The South African auction house Strauss is flexing its muscle with its November 12 sale of South African art featuring a slew of Irma Stern works along with two JH Pierneef paintings like Lowveld Eastern Transvaal above.
Strauss & Co is proud to announce its largest-ever live auction by value, with combined estimates for its 12 November sale in Johannesburg exceeding R80 million. The sale has 26 lots with estimates of R1 million or more, and includes works of astonishing range and depth by notable modernist painters Maggie Laubser, JH Pierneef, Alexis Preller and Irma Stern.
Based in Cape Town and Johannesburg, Strauss & Co is the global leader for South African art. It holds five live sales annually, including one sale that is solely devoted to contemporary art. Strauss & Co has sold nine of the ten most expensive paintings ever auctioned in South Africa.
Irma Stern’s 1941 Portrait of Mary Cramer, a sister of the artist’s confidante, Freda Feldman, carries the sale’s highest estimate (estimate R5 – 7 million). This extraordinary portrait, notes art historian Federico Freschi, was once displayed in Feldman’s emerald-green dining room and captures “the complexities and contradictions that lie beneath the masks of outward appearance”.
The Johannesburg sale features 11 lots by Stern. They include a fine selection of her society and travel portraits, notably the gouache works Congo Woman from 1942 (estimate R2 – 3 million) and Lady of the Harem from 1945 (estimate R3 – 4 million). Stern also excelled in the still life genre. Notable works in this category include Still Life with Irises from 1941 (estimate R4 – 5 million) and the sumptuous Still Life with Watermelon, Flowers and Grapes from 1933 (estimate 1.8 – 2.4 million).
Stern is the top-selling artist at Strauss & Co’s auctions, followed by JH Pierneef who has 17 works on the present sale. Best known for his expertly choreographed South African scenes, including Farm Jonkershoek with Twin Peaks Beyond, Stellenbosch, which sold for R20.46 million at a 2017 Strauss & Co sale, the forthcoming sale includes two stylised and highly uncommon landscapes depicting foreign landscapes from his travels depicting the Seychelles and Dar es Salaam.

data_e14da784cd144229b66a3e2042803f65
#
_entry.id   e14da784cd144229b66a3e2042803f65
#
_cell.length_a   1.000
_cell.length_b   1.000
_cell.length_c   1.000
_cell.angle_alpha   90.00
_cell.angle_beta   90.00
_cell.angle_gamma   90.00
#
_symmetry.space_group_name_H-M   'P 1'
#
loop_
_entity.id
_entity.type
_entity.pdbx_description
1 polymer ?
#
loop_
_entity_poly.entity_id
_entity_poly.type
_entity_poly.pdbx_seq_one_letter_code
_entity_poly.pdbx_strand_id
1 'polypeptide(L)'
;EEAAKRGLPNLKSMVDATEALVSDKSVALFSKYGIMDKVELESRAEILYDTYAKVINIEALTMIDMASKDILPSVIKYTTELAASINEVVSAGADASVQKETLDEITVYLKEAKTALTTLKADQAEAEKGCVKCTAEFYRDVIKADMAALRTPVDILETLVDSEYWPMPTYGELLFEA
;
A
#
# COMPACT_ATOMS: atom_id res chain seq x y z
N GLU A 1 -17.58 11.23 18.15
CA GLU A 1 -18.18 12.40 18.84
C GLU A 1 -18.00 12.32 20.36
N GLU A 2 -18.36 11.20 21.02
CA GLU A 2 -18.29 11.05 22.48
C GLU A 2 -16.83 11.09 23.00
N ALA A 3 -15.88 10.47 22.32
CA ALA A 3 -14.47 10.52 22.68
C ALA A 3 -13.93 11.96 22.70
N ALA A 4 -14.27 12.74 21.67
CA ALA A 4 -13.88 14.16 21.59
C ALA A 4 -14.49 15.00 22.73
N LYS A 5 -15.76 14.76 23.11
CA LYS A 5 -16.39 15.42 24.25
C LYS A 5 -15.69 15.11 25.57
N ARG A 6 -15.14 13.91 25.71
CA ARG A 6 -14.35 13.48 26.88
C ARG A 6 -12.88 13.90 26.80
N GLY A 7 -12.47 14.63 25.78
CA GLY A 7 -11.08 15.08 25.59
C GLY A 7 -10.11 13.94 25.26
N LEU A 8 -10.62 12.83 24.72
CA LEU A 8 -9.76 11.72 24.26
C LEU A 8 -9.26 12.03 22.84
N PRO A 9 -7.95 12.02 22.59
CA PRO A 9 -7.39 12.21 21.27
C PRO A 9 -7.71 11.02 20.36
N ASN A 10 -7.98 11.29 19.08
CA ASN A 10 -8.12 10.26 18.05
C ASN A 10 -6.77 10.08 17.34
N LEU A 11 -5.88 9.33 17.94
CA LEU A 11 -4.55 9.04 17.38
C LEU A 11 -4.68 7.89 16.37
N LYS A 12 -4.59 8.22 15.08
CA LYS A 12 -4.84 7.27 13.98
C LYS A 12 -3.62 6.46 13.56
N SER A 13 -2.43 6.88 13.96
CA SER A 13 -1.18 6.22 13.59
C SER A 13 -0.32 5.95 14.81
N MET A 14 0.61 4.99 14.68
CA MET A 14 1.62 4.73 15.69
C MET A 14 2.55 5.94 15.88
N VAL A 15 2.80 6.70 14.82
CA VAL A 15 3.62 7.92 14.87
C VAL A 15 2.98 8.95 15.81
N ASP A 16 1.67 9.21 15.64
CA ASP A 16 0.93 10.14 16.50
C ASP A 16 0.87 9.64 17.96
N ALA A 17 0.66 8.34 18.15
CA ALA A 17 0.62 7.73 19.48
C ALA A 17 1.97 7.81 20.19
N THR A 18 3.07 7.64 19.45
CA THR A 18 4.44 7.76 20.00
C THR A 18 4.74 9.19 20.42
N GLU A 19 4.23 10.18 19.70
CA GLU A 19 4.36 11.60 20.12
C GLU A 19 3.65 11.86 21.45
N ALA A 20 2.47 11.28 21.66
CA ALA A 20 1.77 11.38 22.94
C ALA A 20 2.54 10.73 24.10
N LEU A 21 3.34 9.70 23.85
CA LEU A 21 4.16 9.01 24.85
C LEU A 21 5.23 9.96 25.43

Cinnamon Mill, Seychelles (estimate R4 – 5 million) is an unusual post-impressionist study of tropical abundance. It was painted in 1954 during a holiday, long after Pierneef first heard of the East African island from his mentor, Frans Oerder. Dar es Salaam (estimate R4 – 6 million) is a verdant townscape complete with Pierneef’s ever-present cumulus cloud formations looming on the horizon.
The Johannesburg sale includes two exceptional casein landscapes from 1928, both linked to the Schweickerdt family in Pretoria: Lowveld Eastern Transvaal (estimate R3 – 4 million) is a mesmerising kaleidoscope of acutely observed natural colours, while Willow Trees, Roodeplaat Dam, (estimate R2 – 3 million) is a mosaic of autumnal colours.
Pierneef’s precise draughtsmanship was the bedrock of his esteemed painting practice. Collectors will delight in his three works depicting tobacconist Lodewijk de Jager & Co, Tobacconist Shop, where the artist worked in the early 1900s; the two watercolours and a pencil drawing capture Pierneef’s fine sense for architectural detail (sold as one lot, estimate R200 000 – 300 000).
Strauss & Co is privileged to be offering nine oils by pioneering expressionist Maggie Laubser. Five are from the Estate of a Gentleman and this impeccable consignment includes her study of labour, Harvesters in Wheatfield (estimate R2 – 3 million) which features on the cover of Dalene Marais’s catalogue raisonné of the artist and forms an important part of this sale offering of Laubser lots.
Alexis Preller has in recent years become a sought-after artist at auction. In 2010, Strauss & Co registered the first upswing in value of Preller’s work when it sold The Flower King, a late-period metaphorical portrait from 1970, for R 2.89 million. Preller has five lots on sale in Johannesburg, including Apple II, a late- career intaglio with painted hollow that was produced in 1969 (estimate R4 – 5 million). African Profile (R1 – 1.5 million) dates from the start of Preller’s Gold period in 1965.
Two years ago, Strauss & Co successfully brought a number of important Prellers to market, some owned by prominent collector Walter Hardebeck. The sale includes a contemporary art component as well with major names like William Kentridge, Robert Hodgins and Diane Victor, also strongly represented.
The sale of these outstanding works is preceded by a session dedicated to under-recognised historical artists. The “Unsung History” session offers collectors an expansive view of South African art history at a time of growing international interest in South African art.
All the lots will be available for viewing at the Wanderers Club in Johannesburg from Friday 9 November until shortly before the premier evening sale commences at 8pm on Monday 12 November.